|Publication number||US6997381 B2|
|Application number||US 11/009,820|
|Publication date||14 Feb 2006|
|Filing date||10 Dec 2004|
|Priority date||24 Dec 2003|
|Also published as||US7677459, US20050139656, US20050139669, WO2005062904A2, WO2005062904A3|
|Publication number||009820, 11009820, US 6997381 B2, US 6997381B2, US-B2-6997381, US6997381 B2, US6997381B2|
|Original Assignee||Michael Arnouse|
|Export Citation||BiBTeX, EndNote, RefMan|
|Patent Citations (16), Referenced by (34), Classifications (25), Legal Events (2)|
|External Links: USPTO, USPTO Assignment, Espacenet|
The present application claims priority to U.S. Provisional Patent Application No. 60/532,393, filed Dec. 24, 2003.
The present invention relates to smart card readers, and in particular to a dual-sided smart card readers.
Smart card readers have been known for some time. However, conventional smart card readers do not provide the ability to independently verify the identity of a smart card holder. Additionally, conventional smart card readers do not permit dual-sided operation, such that at least two (2) smart cards may be inserted into a single card reader simultaneously. Finally, conventional smart card readers do not provide the ability to visually display information regarding data stored on a smart card.
Thus, there is presently a need for a smart card reader system which permits user identification, and which allows insertion of multiple smart cards simultaneously. There is also presently a need for a smart card reader system which permits the visual display of information.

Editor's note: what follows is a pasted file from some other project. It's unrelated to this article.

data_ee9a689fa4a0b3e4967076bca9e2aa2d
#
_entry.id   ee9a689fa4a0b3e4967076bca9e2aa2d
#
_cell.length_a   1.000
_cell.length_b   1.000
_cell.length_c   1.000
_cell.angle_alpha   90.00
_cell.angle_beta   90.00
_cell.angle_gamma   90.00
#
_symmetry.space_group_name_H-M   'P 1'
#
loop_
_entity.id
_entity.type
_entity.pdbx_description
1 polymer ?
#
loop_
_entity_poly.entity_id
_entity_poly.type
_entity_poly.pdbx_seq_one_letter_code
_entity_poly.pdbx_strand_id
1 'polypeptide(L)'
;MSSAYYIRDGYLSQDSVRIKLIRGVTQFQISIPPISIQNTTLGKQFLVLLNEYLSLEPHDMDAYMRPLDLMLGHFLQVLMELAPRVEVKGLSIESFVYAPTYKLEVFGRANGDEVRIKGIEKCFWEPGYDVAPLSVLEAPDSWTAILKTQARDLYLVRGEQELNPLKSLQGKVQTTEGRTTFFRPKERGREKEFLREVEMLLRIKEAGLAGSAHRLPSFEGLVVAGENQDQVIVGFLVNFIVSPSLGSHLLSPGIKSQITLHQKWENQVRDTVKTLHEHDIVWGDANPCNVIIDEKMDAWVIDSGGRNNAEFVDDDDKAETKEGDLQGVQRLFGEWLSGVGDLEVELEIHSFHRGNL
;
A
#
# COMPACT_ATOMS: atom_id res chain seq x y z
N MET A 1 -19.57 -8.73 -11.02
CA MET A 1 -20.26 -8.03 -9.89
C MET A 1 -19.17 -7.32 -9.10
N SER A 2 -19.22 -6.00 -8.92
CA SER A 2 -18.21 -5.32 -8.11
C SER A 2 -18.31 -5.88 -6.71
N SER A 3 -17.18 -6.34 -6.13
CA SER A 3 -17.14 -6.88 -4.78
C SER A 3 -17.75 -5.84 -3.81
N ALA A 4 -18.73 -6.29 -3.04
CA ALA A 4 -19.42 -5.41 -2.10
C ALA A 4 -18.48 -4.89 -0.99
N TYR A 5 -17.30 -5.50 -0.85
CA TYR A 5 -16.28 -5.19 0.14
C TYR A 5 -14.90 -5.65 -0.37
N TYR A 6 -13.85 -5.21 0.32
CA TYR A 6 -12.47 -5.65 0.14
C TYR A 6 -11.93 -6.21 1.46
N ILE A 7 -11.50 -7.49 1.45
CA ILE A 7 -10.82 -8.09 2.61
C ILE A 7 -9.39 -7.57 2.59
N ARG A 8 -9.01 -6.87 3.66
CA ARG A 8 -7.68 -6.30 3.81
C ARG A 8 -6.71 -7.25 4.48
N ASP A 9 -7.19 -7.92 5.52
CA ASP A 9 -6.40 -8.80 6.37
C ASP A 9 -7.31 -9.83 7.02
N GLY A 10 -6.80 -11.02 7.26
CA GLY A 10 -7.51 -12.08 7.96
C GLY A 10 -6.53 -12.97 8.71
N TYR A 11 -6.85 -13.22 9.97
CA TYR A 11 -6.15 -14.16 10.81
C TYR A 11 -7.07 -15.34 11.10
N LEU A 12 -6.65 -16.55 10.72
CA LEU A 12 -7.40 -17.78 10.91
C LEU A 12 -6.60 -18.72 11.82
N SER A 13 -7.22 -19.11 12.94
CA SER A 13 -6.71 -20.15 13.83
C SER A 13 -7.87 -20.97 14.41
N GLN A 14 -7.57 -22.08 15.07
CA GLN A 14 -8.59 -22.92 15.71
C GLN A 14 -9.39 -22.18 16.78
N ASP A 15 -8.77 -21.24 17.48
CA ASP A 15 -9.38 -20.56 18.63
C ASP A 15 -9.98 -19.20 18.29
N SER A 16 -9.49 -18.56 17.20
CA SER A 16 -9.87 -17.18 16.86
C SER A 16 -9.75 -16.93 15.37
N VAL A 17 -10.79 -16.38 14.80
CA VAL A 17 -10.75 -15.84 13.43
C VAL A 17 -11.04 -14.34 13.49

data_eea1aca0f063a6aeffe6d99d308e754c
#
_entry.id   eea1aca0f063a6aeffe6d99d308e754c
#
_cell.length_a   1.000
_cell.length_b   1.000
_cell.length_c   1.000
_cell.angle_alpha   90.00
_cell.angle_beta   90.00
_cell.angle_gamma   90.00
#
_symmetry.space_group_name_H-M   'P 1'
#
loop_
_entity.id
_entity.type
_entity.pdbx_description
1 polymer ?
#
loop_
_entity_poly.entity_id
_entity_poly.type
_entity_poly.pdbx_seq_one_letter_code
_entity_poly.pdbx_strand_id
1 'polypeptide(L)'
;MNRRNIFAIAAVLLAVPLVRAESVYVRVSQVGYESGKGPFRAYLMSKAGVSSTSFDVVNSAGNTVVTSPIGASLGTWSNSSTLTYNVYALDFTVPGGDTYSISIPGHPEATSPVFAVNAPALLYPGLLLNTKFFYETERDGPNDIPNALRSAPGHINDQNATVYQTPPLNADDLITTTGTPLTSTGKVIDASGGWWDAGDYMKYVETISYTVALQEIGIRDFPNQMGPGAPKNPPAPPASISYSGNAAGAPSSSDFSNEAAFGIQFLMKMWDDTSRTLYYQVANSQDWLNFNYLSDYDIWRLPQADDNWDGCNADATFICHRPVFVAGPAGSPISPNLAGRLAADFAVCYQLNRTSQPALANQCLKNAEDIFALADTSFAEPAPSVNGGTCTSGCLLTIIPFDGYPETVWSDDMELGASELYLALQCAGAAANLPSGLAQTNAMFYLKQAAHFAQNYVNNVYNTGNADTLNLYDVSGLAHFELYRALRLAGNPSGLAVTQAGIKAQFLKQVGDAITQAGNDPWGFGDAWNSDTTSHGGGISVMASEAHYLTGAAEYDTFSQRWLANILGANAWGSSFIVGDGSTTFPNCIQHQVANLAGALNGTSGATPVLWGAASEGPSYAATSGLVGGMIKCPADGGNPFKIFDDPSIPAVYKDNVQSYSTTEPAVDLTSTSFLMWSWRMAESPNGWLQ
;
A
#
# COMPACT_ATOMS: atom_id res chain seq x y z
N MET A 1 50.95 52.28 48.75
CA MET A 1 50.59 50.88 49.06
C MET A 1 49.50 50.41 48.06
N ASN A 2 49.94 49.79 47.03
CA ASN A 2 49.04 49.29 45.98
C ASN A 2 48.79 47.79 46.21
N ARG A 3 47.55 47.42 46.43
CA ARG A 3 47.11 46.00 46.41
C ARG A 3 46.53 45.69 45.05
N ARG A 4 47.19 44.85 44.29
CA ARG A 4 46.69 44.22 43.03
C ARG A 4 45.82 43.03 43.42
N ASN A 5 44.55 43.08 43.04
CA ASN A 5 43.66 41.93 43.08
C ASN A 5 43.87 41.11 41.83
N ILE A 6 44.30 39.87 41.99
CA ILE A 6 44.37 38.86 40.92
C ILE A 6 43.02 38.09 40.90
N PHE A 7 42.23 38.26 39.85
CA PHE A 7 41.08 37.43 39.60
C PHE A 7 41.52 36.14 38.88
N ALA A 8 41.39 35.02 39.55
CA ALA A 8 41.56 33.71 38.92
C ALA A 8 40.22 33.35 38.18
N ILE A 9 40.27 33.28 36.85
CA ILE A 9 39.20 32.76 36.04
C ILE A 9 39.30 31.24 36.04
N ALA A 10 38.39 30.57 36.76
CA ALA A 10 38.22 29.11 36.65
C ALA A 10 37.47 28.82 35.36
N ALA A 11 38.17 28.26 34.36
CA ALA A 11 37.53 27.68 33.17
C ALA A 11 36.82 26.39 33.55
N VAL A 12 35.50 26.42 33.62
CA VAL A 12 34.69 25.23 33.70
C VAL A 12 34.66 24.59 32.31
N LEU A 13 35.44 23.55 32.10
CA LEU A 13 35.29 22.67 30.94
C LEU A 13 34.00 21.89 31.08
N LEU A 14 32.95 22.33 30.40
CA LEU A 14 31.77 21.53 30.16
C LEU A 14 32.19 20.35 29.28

An exemplary embodiment of the present invention comprises a smart card reader including a first input port disposed on a first side of the reader, and a second input port disposed on a second opposing side of the reader.
Another exemplary embodiment of the present invention comprises a smart card system including at least two smart cards, and a dual-sided smart card reader including a first input port disposed on a first side of the smart card reader, and a second input port disposed on a second opposing side of the smart card reader.
An additional exemplary embodiment of the present invention comprises a method for facilitating secure transactions including the steps of: inserting a first smart card into a first slot of a dual-sided smart card reader, inserting a second smart card into a second slot of the dual-sided smart card reader, said second slot disposed on an opposing side of the smart card reader, determining if a holder of the first smart card is authorized to access information on the second smart card, and permitting the holder of the first smart card to access information stored on the second smart card.
An exemplary embodiment of the present invention comprises a smart card reader including a first input port disposed on a first side of the reader for receiving a first smart card, a second input port disposed on a second opposing side of the reader for receiving a second smart card, and at least one biometric device for obtaining a biometric sample.
As shown in
In operation, smart card holders insert their respective smart cards 150, 160 into the respective insertion ports 101, 102 of the smart card reader 100. In addition to providing the smart cards 150, 160, a user may additionally provide some type of biometric information (e.g., a fingerprint sample) which may be used to verify the identity of the user. As shown in
In a second exemplary embodiment shown in